2007 Belmont Stakes Recap

June 24, 2007 by
Filed under: Triple Crown 

On June 9th at Belmont Park, at approximately 6:29pm, the starters loaded the field into the starting gate for the 139th running of the Belmont Stakes.  But when the gates opened, the race seemed more like the Joe Hirsch Turf Classic (also a mile and a half race at Belmont Park, but run on the grass in the fall) than the final leg of the Triple Crown.  In a typical Belmont Stakes, the leaders will average about 24 1/5 seconds for the first four quarters and then those runners with any energy left will roll down the stretch in about 51 3/5 seconds.  This year, it was run more like a turf race, with the leaders showing no speed for the first mile and then the field making a mad dash for the finish line.

Check out the table below to see the average split times for the Belmont Stakes from 2001-2006, last year’s Turf Classic and this year’s Belmont Stakes:

Race 1/4 1/2 3/4 Mile 1 1/4 Final
Belmont Stakes '01-'06 :23.4 :48.1 1:12.2 1:36.4 2:02.1 2:28.3
Turf Classic '06 :25.2 :51.1 1:16.1 1:39.4 2:03.4 2:28.3
Belmont Stakes '07 :24.3 :50.0 1:15.1 1:40.1 2:04.4 2:28.3

Running split times more in line with the 2006 Turf Classic than the typical Belmont Stakes, the leaders strolled through the first mile in 25 second quarters and then, in a thrilling stretch duel, Rags to Riches and Curlin streaked home in 48 2/5 seconds to produce one of the most exciting finishes in Belmont Stakes history.

It certainly didn’t have to happen that way.  As I discussed in my pre-race analysis, this was the perfect opportunity for Hard Spun to use his natural speed to take control of the race.  Hard Spun could have easily set a reasonable pace of 1:38 or so for the mile and been relaxed on an easy lead with plenty left in the tank for the stretch run.  Instead, Hard Spun was wrangled back early and C P West was allowed to stroll through a mile in 1:40 1/5.  Hard Spun wasted so much energy fighting jockey Garrett Gomez early that he had nothing left in the final quarter mile of the race.

Not that I’m complaining. 

While it could have been a much different outcome with a faster early pace, the actual result was spectacular.  Turning into the stretch, there were four horses across the track:  from the rail out it was race leader C P West, Curlin, Hard Spun and Rags to Riches.  In an instant, C P West and Hard Spun seemingly disappeared and it was the filly Rags to Riches with the lead on the outside and Preakness winner Curlin running stride for stride to her inside.  In midstretch, Rags to Riches moved a half length ahead only to have Curlin come right back at her.  Even as they neared the wire, the result was in doubt.  As determined as Rags to Riches was, Curlin was her equal.  As it turned out, the race was won at the top of the stretch when Rags to Riches got the jump on Curlin turning for home.  Curlin was never able to make a dent in her modest lead.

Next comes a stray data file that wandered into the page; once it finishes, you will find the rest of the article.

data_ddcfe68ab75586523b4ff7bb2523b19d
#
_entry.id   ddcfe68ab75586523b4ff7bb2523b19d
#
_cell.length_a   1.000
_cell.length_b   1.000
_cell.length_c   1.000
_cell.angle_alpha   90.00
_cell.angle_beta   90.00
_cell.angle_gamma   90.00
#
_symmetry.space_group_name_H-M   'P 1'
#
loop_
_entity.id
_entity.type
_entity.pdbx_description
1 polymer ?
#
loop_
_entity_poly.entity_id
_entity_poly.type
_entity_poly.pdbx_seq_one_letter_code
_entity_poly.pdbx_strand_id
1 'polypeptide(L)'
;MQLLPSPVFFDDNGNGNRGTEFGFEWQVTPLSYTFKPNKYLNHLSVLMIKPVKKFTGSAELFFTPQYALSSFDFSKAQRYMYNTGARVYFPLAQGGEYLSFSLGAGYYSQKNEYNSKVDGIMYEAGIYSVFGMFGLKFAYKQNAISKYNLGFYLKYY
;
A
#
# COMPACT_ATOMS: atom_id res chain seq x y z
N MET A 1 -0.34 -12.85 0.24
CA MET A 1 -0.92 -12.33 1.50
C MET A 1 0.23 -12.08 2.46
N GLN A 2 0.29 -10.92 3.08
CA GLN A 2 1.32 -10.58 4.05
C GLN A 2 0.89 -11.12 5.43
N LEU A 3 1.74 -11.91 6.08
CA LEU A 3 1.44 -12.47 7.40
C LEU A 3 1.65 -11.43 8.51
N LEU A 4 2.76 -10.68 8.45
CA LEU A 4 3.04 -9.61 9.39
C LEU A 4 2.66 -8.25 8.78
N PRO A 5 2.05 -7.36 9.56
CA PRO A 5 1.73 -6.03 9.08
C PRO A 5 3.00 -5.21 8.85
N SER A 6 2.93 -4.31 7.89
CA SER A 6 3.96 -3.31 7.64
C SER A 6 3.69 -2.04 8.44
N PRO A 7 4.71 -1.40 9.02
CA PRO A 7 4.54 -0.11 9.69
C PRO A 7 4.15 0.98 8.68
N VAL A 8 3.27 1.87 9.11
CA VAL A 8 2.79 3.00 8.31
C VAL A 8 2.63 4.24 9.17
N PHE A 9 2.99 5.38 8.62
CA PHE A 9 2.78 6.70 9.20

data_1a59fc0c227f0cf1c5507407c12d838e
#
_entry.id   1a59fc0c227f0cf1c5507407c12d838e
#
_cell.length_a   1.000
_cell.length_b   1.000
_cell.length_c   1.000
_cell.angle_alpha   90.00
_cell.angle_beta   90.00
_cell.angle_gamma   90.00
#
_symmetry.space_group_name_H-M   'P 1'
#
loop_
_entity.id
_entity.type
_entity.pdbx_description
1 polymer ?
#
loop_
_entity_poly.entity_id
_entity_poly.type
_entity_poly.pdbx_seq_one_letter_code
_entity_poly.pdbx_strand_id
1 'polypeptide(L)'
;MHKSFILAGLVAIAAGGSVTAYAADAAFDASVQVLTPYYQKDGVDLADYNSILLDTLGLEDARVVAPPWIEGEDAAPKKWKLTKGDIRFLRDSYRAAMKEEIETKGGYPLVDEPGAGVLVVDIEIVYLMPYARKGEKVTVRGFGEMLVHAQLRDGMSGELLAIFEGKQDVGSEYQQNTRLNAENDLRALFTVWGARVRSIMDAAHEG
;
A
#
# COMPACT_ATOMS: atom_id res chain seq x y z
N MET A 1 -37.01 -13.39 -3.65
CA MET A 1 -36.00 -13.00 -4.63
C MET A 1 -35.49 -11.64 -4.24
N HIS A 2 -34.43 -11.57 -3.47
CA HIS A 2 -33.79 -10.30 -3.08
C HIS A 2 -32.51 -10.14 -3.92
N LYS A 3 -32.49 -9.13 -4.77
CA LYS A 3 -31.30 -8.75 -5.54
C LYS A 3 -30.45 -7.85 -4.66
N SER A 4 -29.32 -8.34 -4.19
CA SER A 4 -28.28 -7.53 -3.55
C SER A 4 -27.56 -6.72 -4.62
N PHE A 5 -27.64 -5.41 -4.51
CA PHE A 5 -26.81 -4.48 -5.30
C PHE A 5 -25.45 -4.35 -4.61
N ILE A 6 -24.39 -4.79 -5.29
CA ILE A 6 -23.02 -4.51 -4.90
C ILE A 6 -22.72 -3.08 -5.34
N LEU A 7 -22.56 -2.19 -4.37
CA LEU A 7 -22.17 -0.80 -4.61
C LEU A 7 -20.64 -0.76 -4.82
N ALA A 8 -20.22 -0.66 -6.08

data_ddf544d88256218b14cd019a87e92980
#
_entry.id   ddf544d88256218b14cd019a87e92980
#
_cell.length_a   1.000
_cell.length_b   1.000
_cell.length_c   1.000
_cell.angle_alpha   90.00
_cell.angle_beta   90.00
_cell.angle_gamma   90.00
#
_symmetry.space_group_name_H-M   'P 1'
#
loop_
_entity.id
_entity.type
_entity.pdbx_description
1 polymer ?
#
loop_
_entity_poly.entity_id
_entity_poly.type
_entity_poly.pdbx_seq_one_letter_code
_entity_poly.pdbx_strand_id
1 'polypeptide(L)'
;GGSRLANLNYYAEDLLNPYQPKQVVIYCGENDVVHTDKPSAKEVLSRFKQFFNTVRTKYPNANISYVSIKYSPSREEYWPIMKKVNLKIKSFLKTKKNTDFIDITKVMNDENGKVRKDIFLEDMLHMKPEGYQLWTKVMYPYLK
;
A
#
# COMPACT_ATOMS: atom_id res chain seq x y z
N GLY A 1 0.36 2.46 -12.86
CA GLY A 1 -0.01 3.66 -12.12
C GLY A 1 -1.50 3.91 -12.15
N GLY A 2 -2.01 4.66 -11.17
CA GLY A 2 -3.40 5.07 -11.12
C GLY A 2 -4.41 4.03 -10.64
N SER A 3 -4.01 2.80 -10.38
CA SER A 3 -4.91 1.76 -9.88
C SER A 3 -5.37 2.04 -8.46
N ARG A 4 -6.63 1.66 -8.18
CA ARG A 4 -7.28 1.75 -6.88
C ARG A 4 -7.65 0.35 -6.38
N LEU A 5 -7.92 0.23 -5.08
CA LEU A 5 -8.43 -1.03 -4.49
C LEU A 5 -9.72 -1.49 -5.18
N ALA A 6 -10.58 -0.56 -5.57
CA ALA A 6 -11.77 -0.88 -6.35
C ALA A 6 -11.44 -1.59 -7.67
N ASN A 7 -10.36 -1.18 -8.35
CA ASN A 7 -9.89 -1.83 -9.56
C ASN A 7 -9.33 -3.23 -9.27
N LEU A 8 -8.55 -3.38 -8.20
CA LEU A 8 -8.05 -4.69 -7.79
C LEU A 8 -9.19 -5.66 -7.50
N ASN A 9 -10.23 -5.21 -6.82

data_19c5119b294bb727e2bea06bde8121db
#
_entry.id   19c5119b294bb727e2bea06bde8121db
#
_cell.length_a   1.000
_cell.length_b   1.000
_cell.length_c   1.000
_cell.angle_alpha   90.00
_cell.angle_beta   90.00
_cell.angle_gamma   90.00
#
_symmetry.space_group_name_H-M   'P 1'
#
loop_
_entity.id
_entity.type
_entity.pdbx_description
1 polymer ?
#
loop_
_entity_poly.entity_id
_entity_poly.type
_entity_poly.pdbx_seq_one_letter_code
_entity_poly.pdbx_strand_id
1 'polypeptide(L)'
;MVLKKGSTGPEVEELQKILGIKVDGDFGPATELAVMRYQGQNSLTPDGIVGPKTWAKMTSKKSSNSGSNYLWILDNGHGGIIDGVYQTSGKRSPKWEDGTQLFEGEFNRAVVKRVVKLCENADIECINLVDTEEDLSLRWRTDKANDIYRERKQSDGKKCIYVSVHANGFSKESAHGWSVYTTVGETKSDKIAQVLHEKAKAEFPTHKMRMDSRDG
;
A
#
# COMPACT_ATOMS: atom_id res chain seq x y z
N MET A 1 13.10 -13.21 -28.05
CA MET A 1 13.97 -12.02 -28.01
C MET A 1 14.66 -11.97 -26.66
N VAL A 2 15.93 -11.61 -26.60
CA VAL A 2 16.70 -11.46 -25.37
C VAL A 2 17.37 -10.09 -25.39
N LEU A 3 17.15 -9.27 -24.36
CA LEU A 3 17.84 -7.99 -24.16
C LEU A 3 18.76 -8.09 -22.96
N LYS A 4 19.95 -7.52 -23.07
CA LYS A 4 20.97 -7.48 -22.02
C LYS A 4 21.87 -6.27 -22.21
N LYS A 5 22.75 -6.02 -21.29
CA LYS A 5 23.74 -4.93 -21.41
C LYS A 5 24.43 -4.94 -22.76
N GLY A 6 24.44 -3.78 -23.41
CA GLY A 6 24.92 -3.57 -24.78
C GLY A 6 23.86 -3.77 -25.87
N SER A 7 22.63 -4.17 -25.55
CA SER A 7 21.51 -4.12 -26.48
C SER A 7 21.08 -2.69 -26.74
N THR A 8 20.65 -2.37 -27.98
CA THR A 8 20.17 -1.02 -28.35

From the moment Rags to Riches took that lead at the top of the stretch, the crowd of 46,870 responded as if they knew they were seeing history being made.  And they were.  The last time a filly won the Belmont Stakes was the 39th running in 1905 when Tanya won the then mile and one quarter race.  Since then, only a few of racing’s very best fillies have run in the Belmont Stakes.  The most recent were Silverbulletday in 1999 (finished 7th) and My Flag in 1996 (finished 3rd).  Before that there were the legendary Kentucky Derby winning fillies Winning Colors in 1988 (finished 6th) and Genuine Risk in 1980 (finished 2nd).  All great fillies.  All failed to win the Test of Champions.Rags to Riches wins the 2007 Belmont Stakes

As the horses crossed the finish line and it became clear that Rags to Riches had won the Belmont Stakes, the crowd was electric.  The victory clearly resonated with the fans at Belmont Park that day on a very emotional level.  We had witnessed something very special.  It wasn’t about exactas or pick-6’s.  It was thoroughbred horse racing at it’s very best.  It was art.

I don’t know what trainer Todd Pletcher has in mind for Rags to Riches for the remainder of the year.  Most likely she’ll return to facing her own sex in the Coaching Club American Oaks at Belmont and/or the Alabama at Saratoga.  But later this fall, instead of the Gazelle or Beldame, maybe Pletcher will take a look at the Joe Hirsch Turf Classic.  After all, Rags to Riches has already shown she knows how to win it.


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